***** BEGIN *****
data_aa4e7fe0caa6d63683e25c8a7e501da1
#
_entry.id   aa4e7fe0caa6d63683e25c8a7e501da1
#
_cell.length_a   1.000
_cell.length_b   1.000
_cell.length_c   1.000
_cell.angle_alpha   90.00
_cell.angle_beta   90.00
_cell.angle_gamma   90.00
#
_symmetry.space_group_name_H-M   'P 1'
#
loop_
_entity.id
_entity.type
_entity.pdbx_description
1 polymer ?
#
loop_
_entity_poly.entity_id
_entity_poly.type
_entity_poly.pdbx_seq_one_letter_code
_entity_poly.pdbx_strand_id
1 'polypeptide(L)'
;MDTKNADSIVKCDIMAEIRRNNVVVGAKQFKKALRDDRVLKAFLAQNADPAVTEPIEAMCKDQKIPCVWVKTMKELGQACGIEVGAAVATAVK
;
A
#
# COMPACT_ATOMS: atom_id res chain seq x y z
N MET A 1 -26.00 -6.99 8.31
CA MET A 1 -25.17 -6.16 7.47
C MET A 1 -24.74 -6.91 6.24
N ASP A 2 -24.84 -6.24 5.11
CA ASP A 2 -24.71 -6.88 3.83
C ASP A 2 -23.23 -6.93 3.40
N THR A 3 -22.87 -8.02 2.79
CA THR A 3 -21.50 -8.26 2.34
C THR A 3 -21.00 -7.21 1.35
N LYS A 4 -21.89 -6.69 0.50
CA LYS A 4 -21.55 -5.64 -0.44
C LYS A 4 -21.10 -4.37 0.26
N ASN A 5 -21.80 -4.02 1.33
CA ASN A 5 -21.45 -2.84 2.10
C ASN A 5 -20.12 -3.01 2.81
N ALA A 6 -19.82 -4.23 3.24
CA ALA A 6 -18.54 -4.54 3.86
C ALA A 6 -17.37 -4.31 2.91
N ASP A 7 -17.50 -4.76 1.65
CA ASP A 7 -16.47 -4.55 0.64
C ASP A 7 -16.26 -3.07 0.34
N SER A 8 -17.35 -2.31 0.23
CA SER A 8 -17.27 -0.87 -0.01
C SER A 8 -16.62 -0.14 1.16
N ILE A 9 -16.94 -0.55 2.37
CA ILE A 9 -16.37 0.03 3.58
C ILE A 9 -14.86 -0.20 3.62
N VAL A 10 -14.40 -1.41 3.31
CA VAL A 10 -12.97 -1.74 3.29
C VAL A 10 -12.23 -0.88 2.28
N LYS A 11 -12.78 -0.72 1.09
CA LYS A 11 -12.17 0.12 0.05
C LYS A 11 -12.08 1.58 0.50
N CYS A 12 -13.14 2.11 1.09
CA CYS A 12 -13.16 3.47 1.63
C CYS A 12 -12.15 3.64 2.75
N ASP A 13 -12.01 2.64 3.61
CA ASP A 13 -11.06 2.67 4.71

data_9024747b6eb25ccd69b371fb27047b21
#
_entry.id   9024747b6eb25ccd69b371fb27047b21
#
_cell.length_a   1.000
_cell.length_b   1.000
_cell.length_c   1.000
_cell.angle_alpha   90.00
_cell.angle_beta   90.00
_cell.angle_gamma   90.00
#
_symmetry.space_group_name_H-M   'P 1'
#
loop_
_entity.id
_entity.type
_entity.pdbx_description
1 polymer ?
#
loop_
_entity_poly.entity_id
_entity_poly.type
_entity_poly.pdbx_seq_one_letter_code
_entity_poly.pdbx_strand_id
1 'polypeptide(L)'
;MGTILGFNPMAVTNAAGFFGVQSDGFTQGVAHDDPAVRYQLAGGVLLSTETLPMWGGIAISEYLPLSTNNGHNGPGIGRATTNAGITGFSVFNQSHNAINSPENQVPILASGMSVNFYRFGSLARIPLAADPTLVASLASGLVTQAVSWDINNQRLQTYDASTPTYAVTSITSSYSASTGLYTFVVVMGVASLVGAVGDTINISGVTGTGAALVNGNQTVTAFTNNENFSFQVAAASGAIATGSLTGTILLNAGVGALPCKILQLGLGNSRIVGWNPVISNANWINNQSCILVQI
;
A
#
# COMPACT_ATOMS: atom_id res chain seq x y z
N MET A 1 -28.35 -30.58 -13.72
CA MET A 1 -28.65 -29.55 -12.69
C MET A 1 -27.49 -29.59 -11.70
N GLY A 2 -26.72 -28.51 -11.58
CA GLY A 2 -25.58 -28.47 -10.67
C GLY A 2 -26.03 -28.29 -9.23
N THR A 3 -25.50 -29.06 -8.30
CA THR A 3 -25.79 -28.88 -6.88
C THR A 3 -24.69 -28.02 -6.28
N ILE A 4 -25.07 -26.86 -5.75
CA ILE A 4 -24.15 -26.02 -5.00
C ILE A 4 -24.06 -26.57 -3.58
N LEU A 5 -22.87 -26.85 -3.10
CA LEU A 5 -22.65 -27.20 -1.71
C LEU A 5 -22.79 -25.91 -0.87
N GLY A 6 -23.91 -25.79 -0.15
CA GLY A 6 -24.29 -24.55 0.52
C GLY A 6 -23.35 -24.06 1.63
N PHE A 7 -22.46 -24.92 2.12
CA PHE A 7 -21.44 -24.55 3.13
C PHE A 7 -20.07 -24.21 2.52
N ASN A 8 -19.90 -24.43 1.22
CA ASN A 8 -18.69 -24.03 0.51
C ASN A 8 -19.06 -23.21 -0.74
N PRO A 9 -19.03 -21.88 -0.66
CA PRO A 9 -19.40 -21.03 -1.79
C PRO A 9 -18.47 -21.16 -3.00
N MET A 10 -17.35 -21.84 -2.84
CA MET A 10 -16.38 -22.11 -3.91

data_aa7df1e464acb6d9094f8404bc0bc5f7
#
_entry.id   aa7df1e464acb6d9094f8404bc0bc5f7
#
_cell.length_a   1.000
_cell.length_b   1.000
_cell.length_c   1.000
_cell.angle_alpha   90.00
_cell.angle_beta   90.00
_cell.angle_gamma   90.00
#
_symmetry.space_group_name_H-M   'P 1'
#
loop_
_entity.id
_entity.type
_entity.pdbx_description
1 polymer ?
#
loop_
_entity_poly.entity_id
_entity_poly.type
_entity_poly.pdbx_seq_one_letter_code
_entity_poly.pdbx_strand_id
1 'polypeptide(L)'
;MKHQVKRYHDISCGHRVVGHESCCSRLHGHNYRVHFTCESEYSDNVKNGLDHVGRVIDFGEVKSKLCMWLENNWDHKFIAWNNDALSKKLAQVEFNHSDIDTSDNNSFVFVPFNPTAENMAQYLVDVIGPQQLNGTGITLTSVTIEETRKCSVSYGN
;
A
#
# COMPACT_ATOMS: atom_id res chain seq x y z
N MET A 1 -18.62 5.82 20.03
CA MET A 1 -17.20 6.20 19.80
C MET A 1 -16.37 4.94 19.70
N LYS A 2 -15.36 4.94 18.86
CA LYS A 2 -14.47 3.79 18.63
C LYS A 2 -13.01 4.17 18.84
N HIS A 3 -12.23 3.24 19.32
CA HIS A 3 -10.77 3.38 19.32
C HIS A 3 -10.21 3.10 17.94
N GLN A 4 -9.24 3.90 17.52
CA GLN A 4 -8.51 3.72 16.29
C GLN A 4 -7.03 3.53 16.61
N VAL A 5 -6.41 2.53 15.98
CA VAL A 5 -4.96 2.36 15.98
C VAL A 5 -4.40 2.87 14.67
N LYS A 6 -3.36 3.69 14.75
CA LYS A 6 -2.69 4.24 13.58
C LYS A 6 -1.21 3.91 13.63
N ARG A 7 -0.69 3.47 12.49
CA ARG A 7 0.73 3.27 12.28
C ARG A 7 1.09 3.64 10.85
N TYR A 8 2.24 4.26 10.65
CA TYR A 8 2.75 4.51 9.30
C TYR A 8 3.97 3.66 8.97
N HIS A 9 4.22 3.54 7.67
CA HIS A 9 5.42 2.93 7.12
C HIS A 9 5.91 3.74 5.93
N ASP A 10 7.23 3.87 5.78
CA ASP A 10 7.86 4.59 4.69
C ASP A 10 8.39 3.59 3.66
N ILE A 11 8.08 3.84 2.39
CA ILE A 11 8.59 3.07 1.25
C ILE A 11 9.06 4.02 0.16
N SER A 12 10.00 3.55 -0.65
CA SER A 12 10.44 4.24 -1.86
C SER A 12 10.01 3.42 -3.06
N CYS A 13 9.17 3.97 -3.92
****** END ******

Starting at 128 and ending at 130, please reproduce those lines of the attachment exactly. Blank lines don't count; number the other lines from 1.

data_aa7df1e464acb6d9094f8404bc0bc5f7
#
_entry.id   aa7df1e464acb6d9094f8404bc0bc5f7